Commission may face trouble over rule of law conditionality guidelines

European Parliament hurries Commission to move on rule of law conditionality. [Shutterstock/Kostiantyn Batylchuk/Giannis Papanikos/WiP-Studio]

The European Commission faces a tight deadline to present its rule of law guidelines following the European Parliament’s move to hurry along the application of the regulation that ties the disbursement of bloc funds to the rule of law situation in EU countries.

On Thursday (25 March), MEPs are set to give the European executive until 1 June to come up with the guidelines on triggering the sanctions mechanism of the so-called rule of law budget conditionality, promising to take the Commission to court if their demands are not fulfilled.

EU Commission faces lawsuit unless it acts fast on rule of law conditionality

The European Parliament is set to pass a resolution warning that it will sue the European Commission unless the EU executive arm applies new legislation that makes access to billions of EU funds conditional on respecting the rule of law.

The mechanism posed a major hurdle in the wider negotiations on the bloc’s historic €1.8 trillion budget at the end of last year.

The compromise hammered out by the European leaders, under which Hungary and Poland agreed to unblock the budget, included a provision that the European Court of Justice, the bloc’s highest court, must first rule on whether the mechanism falls foul of EU treaties.

Poland and Hungary launched their cases at the beginning of March, and the European Parliament has promised to ask the judges in Luxembourg to follow an expedited procedure to speed the process along.

Hungary, Poland refer controversial rule of law mechanism to court

Hungary and Poland have launched legal action at the European Court of Justice (EJC) against the regulation tying the disbursement of bloc funds to the rule of law situation in EU countries, the court said on Thursday (11 March).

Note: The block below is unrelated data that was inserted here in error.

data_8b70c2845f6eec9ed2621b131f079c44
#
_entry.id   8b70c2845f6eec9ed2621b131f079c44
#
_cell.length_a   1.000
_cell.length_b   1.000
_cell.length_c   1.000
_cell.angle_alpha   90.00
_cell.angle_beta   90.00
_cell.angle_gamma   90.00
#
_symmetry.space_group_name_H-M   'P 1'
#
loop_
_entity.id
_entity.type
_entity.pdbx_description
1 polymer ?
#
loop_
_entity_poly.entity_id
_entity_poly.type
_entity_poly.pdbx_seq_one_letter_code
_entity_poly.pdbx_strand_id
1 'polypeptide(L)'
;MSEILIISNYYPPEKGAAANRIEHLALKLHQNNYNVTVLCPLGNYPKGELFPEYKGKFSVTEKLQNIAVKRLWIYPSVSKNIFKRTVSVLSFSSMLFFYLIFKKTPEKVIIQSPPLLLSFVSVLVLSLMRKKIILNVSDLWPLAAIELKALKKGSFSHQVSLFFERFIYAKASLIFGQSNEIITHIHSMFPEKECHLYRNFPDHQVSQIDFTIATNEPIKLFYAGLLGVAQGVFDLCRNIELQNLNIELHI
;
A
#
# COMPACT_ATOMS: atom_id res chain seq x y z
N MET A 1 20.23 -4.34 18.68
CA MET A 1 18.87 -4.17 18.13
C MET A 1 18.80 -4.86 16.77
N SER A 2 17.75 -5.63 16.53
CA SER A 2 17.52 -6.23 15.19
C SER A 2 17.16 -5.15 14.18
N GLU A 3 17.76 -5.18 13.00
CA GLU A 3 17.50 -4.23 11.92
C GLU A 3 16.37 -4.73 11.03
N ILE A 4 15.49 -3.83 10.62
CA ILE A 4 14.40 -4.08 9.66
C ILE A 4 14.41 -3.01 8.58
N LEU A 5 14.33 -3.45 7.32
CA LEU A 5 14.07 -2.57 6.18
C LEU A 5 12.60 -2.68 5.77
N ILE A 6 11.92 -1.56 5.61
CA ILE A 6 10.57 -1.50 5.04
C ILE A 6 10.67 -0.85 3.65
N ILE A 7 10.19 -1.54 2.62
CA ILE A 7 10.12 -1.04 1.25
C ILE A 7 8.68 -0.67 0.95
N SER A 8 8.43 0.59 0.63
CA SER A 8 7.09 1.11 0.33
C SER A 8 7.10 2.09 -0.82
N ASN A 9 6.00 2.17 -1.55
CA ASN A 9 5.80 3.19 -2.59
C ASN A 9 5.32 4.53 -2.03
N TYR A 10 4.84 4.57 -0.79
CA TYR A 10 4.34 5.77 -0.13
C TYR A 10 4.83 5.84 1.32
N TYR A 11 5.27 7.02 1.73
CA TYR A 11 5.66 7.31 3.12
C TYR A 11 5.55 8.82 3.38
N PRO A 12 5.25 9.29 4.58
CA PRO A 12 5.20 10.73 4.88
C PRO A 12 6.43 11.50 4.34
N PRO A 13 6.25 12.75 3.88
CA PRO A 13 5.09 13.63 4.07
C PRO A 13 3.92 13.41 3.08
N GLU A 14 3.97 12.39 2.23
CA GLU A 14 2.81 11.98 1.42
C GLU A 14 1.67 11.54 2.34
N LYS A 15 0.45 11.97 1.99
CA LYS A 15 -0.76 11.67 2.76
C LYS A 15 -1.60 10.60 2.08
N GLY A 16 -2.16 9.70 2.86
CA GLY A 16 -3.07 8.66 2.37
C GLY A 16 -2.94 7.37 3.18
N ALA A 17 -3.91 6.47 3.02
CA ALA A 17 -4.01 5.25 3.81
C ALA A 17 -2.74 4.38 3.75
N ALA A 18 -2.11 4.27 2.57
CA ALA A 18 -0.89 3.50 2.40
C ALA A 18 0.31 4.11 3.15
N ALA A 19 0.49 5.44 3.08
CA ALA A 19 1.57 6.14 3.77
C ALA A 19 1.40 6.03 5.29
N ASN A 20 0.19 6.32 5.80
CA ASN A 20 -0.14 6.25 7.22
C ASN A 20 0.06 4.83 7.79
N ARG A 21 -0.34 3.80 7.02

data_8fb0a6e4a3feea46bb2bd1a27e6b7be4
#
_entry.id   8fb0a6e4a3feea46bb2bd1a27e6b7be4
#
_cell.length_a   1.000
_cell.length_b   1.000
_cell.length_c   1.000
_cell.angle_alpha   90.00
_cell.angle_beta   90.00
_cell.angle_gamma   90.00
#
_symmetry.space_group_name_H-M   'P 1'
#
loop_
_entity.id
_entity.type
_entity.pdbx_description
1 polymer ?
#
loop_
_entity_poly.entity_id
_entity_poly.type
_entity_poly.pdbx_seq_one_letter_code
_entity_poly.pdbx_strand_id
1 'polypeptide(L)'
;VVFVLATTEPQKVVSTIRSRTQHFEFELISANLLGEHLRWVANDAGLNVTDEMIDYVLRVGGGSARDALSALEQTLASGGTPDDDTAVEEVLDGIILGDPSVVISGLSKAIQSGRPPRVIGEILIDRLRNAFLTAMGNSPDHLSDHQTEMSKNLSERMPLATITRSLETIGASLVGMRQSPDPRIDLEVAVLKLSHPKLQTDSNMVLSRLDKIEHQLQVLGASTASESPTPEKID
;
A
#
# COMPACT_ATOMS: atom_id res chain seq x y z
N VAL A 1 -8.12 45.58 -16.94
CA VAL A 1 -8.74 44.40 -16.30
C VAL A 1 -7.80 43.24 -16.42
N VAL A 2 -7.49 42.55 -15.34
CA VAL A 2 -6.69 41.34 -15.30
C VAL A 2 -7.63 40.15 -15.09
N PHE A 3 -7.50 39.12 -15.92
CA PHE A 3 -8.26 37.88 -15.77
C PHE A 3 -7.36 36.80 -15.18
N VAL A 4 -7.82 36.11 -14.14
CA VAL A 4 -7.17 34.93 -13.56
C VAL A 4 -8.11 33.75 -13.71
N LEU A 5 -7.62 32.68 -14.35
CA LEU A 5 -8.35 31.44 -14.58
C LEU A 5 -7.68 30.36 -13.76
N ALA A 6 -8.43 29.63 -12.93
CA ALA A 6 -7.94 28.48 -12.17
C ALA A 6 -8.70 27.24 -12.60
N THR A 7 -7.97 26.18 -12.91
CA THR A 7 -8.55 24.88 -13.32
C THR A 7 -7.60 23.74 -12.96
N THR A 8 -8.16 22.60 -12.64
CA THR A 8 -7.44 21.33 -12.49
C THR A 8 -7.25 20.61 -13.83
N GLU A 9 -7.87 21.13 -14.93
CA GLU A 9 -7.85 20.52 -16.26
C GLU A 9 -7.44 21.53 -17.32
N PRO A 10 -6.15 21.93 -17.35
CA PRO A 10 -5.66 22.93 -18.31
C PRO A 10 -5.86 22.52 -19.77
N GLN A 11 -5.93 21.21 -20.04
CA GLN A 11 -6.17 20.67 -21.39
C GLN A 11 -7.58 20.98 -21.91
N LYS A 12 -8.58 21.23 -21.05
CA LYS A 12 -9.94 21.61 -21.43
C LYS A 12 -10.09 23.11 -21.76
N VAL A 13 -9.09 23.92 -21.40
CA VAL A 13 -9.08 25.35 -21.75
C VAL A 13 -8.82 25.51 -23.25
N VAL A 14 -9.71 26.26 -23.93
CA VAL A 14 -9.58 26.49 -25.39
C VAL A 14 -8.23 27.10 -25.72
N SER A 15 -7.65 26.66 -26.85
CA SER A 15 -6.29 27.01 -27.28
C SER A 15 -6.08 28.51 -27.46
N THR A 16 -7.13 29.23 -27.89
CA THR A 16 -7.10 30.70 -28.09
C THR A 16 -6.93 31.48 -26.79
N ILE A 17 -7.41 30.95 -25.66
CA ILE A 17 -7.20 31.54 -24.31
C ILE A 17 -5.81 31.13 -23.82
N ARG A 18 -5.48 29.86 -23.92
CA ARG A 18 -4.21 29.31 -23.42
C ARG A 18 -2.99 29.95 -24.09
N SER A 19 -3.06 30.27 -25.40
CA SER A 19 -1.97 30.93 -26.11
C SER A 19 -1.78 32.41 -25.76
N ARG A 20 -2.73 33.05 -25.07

However, December’s compromise deal also included a controversial promise by the Commission that it would not activate the procedure against any country until it had put guidelines in place governing its use. The EU executive has since said it will wait for the outcome of the court case concerning the regulation.

Under the treaties, the Commission is independent both from the Council, representing the EU27, and the European Parliament, and “shall neither seek nor take instructions from any government”.

The Parliament maintains that nothing in the conditionality legislation necessitates the guidelines, but “if the Commission deems such guidelines necessary, they are to be adopted as soon as possible”.

The Parliament also said it will consider any delay in guidelines beyond 1 June “a failure to act” and, in a highly unusual move in inter-institutional relations, promised to otherwise take the executive to court.

However, facing the tight deadline, the Commission may find itself between a rock and a hard place to deliver on its promises, since even under the expedite procedure, the dates of deliveries of judgments in the ECJ are highly uncertain.

Asked by EURACTIV what the expected delivery date of judgement would be, a Court spokesperson said “there is no hard and fast rule concerning the time such a procedure would take” and refrained from “second-guessing the Court and its actions.”

Meanwhile, more pressure to move on the rule of law conditionality may be coming from member states themselves.

On Wednesday (24 March) Dutch MPs (Social Liberal & Christian Democratic party) requested the government to demand that the European Commission activates rule of law conditionality mechanism against Poland due to prosecution of judges in the biggest Eastern member country.

EU Commissioners: Poland’s disciplinary chamber for judges violates EU law

“The European Commission believes that Poland violates European Union law by allowing the Disciplinary Chamber to continue adjudicating in cases that directly concern judges, especially in cases for lifting immunity,” according to a letter sent by the European Commission’s values …

[Edited by Zoran Radosavljevic]

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